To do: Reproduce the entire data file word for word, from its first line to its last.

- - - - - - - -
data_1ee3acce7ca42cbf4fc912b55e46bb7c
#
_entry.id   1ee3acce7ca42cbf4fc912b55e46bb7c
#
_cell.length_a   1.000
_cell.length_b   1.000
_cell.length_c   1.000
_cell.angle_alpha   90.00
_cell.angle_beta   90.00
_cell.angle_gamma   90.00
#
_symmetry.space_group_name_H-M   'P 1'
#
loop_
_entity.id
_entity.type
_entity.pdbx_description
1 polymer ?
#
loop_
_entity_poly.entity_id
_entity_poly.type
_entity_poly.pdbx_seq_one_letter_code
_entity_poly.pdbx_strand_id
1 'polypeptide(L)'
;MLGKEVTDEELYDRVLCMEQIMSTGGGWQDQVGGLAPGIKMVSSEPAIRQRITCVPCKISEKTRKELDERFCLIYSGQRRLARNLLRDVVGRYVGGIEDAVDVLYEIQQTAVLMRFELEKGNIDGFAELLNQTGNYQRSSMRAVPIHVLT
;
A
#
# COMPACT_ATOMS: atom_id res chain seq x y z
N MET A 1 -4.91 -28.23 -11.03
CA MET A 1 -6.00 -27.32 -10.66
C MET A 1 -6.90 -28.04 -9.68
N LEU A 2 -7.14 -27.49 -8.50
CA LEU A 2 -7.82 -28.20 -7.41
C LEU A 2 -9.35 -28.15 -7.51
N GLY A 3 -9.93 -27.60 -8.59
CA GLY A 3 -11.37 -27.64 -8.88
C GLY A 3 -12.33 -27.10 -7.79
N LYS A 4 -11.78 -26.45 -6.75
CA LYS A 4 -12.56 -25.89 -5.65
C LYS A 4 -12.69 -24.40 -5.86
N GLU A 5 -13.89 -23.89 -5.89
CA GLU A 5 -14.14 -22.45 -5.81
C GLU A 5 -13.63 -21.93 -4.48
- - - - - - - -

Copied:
data_1ee3acce7ca42cbf4fc912b55e46bb7c
#
_entry.id   1ee3acce7ca42cbf4fc912b55e46bb7c
#
_cell.length_a   1.000
_cell.length_b   1.000
_cell.length_c   1.000
_cell.angle_alpha   90.00
_cell.angle_beta   90.00
_cell.angle_gamma   90.00
#
_symmetry.space_group_name_H-M   'P 1'
#
loop_
_entity.id
_entity.type
_entity.pdbx_description
1 polymer ?
#
loop_
_entity_poly.entity_id
_entity_poly.type
_entity_poly.pdbx_seq_one_letter_code
_entity_poly.pdbx_strand_id
1 'polypeptide(L)'
;MLGKEVTDEELYDRVLCMEQIMSTGGGWQDQVGGLAPGIKMVSSEPAIRQRITCVPCKISEKTRKELDERFCLIYSGQRRLARNLLRDVVGRYVGGIEDAVDVLYEIQQTAVLMRFELEKGNIDGFAELLNQTGNYQRSSMRAVPIHVLT
;
A
#
# COMPACT_ATOMS: atom_id res chain seq x y z
N MET A 1 -4.91 -28.23 -11.03
CA MET A 1 -6.00 -27.32 -10.66
C MET A 1 -6.90 -28.04 -9.68
N LEU A 2 -7.14 -27.49 -8.50
CA LEU A 2 -7.82 -28.20 -7.41
C LEU A 2 -9.35 -28.15 -7.51
N GLY A 3 -9.93 -27.60 -8.59
CA GLY A 3 -11.37 -27.64 -8.88
C GLY A 3 -12.33 -27.10 -7.79
N LYS A 4 -11.78 -26.45 -6.75
CA LYS A 4 -12.56 -25.89 -5.65
C LYS A 4 -12.69 -24.40 -5.86
N GLU A 5 -13.89 -23.89 -5.89
CA GLU A 5 -14.14 -22.45 -5.81
C GLU A 5 -13.63 -21.93 -4.48